Anxiety and Stuttering: Is There a Connection?

Anxiety and Stuttering

I think most people who stutter agree: 

We don’t stutter because we are anxious or nervous

…but stuttering may make us anxious! 

In this post, I’ll outline some research about the connection between anxiety and stuttering. I’ll also share opinions of people who stutter and researchers in the field of speech language pathology. 

The relationship between stuttering and anxiety 

Some research suggests people who stutter have a higher rate of social anxiety (Blumgart, Tran, Craig, 2010Kraaimaat, Vanryckeghem, Van Dam-Baggen et., al 2002) and are more likely to meet the DSM-V diagnosis of social anxiety than matched controls (Ivarich, O’brian, Jones, Block, Lincoln, Harrison, Hewat, Menzies, Packman, Oslow, 2009a ).  

Symptoms of social anxiety disorder include:

  • Intense fear and avoidance of performance-based social situations, in which judgement by others may occur (Ivarich et al, 2015) .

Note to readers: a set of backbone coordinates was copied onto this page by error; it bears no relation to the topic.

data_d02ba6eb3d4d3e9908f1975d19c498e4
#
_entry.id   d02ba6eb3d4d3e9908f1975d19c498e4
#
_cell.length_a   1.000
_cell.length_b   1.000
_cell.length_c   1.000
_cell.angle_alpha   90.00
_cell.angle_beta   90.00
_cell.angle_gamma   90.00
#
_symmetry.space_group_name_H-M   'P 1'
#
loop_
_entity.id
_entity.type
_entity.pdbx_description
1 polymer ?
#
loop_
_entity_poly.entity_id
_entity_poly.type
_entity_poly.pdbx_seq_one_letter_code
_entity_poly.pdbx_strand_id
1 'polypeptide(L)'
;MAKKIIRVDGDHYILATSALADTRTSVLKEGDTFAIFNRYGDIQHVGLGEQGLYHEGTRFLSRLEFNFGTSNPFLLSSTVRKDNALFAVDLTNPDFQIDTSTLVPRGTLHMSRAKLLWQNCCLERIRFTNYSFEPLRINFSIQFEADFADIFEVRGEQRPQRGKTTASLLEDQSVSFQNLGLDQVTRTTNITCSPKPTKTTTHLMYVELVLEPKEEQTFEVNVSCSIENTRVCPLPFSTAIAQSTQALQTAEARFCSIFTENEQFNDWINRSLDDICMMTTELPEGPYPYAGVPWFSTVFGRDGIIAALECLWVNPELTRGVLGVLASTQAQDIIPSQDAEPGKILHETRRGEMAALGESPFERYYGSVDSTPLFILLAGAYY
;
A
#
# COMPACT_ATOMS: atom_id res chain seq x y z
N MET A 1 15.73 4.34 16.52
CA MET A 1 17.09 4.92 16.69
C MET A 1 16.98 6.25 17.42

• Feelings of humiliation and embarrassment as well as physiological sensations, like blushing, trembling, and sweating while engaging in these situations (Ivarich et al 2015). 

Sound familiar?

Many people who stutter also avoid and feel uncomfortable while engaging in social situations for fear of stuttering and negative listener evaluation! 

So, the obvious question is: 

Is stutterers’ anxiety just another aspect of the stuttering experience or is it a separate, distinct disorder?   

Researchers and people who stutter haven’t quite reached a consensus on this point. 

Dr. Rozz Menzies is an Australian researcher in psychology, who has contributed to many studies, indicating high instances of anxiety and personality disorders in people who stutter.

He believes there could very well be a high number of stutterers who also have true social anxiety disorders.  

In this interview, he explains that an anxiety disorder doesn’t occur in a vacuum, but is directly related to a person’s life’s experiences, including a stutterer’s experience stuttering (Menzies, 2013).